The Hub 6 ways to promote positive mental health and wellness

6 ways to promote positive mental health and wellness

By: Dr. Connie Covey, Counsellor, and Melissa Watkins, Mental Health Coordinator

Athabasca University (AU) counsellor and mental health coordinator share ways to help improve mental health

Maintaining mind, body, and spirit contributes to good mental health and your ability to participate freely in the things you enjoy. It also helps you cope with life challenges, and fulfill your potential—ideally while making a positive contribution to the world around you.

Here are six other ways to help you promote mental health and wellness.

1. Challenge your thinking

Challenge your thinking before someone else does. The world is changing at record speed and we are forced to keep up with the pace of change. Over time, we become comfortable with our patterns of thinking and tend to rely on “taken-for-granted” assumptions. When our thinking goes unchallenged, it can become outdated, irrelevant, and out of step with reality.

In his 1985 book Vital Lies, Simple Truths: The Psychology of Self-Deception, Daniel Goleman reminds us to take notice of what we may be overlooking. Goleman said the range of what we think and do is limited by what we fail to notice. And because we fail to notice that we fail, to notice there is little we can do to change until we start noticing how failing to notice shapes our thoughts and deeds.

Taking a moment to slow down and reflect on mental processes is a good way to challenge your thinking making sure your worldview, attitudes, and actions match the changing world around you.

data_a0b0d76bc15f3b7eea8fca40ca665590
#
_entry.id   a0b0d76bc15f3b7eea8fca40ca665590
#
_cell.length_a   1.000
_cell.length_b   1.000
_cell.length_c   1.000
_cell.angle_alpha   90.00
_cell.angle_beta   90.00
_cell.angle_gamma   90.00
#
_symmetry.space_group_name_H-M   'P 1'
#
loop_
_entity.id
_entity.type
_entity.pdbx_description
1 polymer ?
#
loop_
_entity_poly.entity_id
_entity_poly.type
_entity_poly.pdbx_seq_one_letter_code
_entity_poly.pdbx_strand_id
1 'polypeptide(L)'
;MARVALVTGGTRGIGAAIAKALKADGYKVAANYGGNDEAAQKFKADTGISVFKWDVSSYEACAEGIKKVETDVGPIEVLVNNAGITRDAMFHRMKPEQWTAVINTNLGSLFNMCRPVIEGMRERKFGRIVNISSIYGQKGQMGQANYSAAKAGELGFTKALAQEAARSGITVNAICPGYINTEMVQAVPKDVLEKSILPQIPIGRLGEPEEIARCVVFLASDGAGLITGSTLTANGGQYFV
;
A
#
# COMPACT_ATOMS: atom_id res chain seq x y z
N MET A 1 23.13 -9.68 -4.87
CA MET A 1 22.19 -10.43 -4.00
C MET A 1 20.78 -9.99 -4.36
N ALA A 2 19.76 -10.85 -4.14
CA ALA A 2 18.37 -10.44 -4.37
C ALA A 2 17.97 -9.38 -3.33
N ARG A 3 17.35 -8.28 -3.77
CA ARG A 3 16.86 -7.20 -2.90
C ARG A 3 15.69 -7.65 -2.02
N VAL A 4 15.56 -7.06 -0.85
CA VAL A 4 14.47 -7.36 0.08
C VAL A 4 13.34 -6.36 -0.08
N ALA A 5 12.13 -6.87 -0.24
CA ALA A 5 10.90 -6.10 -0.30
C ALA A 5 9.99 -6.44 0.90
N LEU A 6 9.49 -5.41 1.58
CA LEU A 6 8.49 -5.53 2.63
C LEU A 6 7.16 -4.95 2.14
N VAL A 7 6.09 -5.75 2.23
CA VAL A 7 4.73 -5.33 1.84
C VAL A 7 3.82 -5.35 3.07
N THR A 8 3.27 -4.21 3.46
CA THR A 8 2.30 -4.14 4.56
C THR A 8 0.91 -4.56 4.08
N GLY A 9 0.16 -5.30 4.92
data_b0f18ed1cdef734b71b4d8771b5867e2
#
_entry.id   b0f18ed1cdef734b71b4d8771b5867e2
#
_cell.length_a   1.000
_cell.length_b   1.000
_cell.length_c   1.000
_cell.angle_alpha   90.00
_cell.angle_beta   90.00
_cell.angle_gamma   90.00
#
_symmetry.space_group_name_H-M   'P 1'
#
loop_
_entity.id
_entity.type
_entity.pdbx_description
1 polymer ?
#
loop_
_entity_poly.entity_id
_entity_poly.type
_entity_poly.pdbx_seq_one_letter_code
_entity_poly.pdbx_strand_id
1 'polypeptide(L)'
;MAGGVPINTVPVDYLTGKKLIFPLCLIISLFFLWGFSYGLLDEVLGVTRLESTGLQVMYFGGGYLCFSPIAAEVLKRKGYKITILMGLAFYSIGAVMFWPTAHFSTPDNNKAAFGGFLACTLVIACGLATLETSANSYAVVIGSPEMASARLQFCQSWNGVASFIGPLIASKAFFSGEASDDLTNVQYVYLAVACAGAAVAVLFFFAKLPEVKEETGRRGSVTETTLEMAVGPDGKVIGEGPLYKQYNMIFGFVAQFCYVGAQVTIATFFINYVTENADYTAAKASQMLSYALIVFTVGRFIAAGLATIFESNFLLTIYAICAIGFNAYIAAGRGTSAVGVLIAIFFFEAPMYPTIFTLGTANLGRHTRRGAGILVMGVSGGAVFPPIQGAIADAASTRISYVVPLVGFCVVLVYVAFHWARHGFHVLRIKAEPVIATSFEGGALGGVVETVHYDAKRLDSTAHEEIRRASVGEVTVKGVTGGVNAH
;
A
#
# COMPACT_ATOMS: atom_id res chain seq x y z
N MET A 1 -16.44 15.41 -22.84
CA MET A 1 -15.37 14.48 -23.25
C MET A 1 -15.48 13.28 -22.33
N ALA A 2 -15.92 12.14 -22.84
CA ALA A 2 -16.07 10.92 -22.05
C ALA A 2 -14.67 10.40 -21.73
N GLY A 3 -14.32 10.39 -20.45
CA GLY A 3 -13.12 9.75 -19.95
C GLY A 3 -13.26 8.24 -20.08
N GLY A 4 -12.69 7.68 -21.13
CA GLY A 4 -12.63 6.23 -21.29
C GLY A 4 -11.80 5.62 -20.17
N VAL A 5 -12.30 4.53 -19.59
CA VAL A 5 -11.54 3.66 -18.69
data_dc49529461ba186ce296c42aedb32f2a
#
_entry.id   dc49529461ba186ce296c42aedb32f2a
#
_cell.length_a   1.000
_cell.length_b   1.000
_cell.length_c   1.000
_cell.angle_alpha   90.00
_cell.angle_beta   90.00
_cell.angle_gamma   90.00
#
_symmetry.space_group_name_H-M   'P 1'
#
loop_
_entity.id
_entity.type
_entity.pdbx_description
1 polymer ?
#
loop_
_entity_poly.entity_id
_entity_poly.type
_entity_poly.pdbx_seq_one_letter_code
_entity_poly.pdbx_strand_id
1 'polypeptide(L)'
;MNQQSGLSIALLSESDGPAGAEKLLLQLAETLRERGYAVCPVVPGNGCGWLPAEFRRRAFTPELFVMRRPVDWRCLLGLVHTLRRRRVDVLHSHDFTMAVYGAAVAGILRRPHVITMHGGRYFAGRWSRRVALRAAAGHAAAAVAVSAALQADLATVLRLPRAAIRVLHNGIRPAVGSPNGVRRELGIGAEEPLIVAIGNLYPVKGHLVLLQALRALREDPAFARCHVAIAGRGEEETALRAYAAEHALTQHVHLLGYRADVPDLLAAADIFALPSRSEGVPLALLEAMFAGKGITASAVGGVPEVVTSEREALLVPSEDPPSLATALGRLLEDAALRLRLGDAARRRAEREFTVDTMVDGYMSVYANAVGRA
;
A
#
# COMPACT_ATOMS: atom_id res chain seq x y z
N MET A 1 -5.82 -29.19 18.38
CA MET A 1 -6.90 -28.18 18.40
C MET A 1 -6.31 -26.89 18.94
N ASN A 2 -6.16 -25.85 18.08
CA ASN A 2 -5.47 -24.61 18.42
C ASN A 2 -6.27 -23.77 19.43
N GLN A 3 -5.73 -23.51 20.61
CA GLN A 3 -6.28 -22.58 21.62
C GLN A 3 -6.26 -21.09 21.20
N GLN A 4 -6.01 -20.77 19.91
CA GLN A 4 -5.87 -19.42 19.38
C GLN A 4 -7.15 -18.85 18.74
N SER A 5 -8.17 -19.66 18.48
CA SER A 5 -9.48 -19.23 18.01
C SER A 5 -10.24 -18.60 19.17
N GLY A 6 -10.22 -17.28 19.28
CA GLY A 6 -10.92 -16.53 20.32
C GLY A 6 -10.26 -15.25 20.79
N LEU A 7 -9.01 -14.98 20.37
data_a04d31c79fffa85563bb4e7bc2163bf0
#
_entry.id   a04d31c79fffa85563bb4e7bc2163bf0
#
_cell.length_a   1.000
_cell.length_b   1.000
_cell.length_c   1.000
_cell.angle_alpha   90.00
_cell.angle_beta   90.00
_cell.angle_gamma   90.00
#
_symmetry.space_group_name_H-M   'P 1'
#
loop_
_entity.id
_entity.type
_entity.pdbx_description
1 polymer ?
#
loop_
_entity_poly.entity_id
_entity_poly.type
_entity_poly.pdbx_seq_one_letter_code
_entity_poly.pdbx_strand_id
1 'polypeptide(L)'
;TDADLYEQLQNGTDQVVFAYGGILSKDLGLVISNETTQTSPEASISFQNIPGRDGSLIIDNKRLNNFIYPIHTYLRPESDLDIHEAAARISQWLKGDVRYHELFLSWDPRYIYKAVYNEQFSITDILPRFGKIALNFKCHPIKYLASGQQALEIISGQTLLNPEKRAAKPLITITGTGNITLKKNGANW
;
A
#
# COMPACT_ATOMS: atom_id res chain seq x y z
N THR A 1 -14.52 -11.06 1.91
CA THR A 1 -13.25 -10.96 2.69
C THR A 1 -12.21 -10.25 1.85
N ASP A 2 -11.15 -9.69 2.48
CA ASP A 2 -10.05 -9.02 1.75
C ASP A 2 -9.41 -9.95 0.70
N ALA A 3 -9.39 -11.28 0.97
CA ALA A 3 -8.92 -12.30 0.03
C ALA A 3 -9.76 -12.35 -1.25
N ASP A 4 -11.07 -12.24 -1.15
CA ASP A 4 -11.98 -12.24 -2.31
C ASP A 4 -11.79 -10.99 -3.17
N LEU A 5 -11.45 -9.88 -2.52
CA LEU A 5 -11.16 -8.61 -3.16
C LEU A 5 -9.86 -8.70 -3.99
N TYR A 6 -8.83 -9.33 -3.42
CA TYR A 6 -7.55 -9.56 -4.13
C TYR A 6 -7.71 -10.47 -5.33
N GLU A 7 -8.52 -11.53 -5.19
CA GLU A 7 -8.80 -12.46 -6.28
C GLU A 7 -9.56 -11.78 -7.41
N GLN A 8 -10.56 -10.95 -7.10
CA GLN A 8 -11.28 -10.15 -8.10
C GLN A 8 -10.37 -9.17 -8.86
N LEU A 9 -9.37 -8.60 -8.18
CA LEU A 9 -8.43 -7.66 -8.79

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2. Practise gratitude

According to an article posted on the Harvard Medical School website, Giving Thanks can Make You Happier, “gratitude is a thankful appreciation for what an individual receives, whether tangible or intangible.” A number of psychological studies have demonstrated a link between good mental health and gratitude.

Studies have shown that individuals who practise gratitude with regularity feel more optimistic about their lives, exercise more and make fewer visits to physicians compared to those who focused on sources of aggravation.

The article also notes that “gratitude helps people connect to something larger than themselves as individuals — whether to other people, nature, or a higher power.” It is a good reminder for all of us, at the end of each day to think of at least two things to be grateful for.

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3. Embrace acts of kindness

An act of kindness is a behavioural response of compassion and actions that are selfless, or a mindset that places compassion for others before one’s interests. According to Shoba Sreenivasan and Linda E. Weinberger, writing for Psychology Today, when we perform random acts of kindness it promotes gratitude, empathy and compassion. It also reduces stress and enhances mental and physical health. Make someone laugh, say good morning to the bus driver, listen to a friend who is having a bad day and acknowledge kindness towards yourself.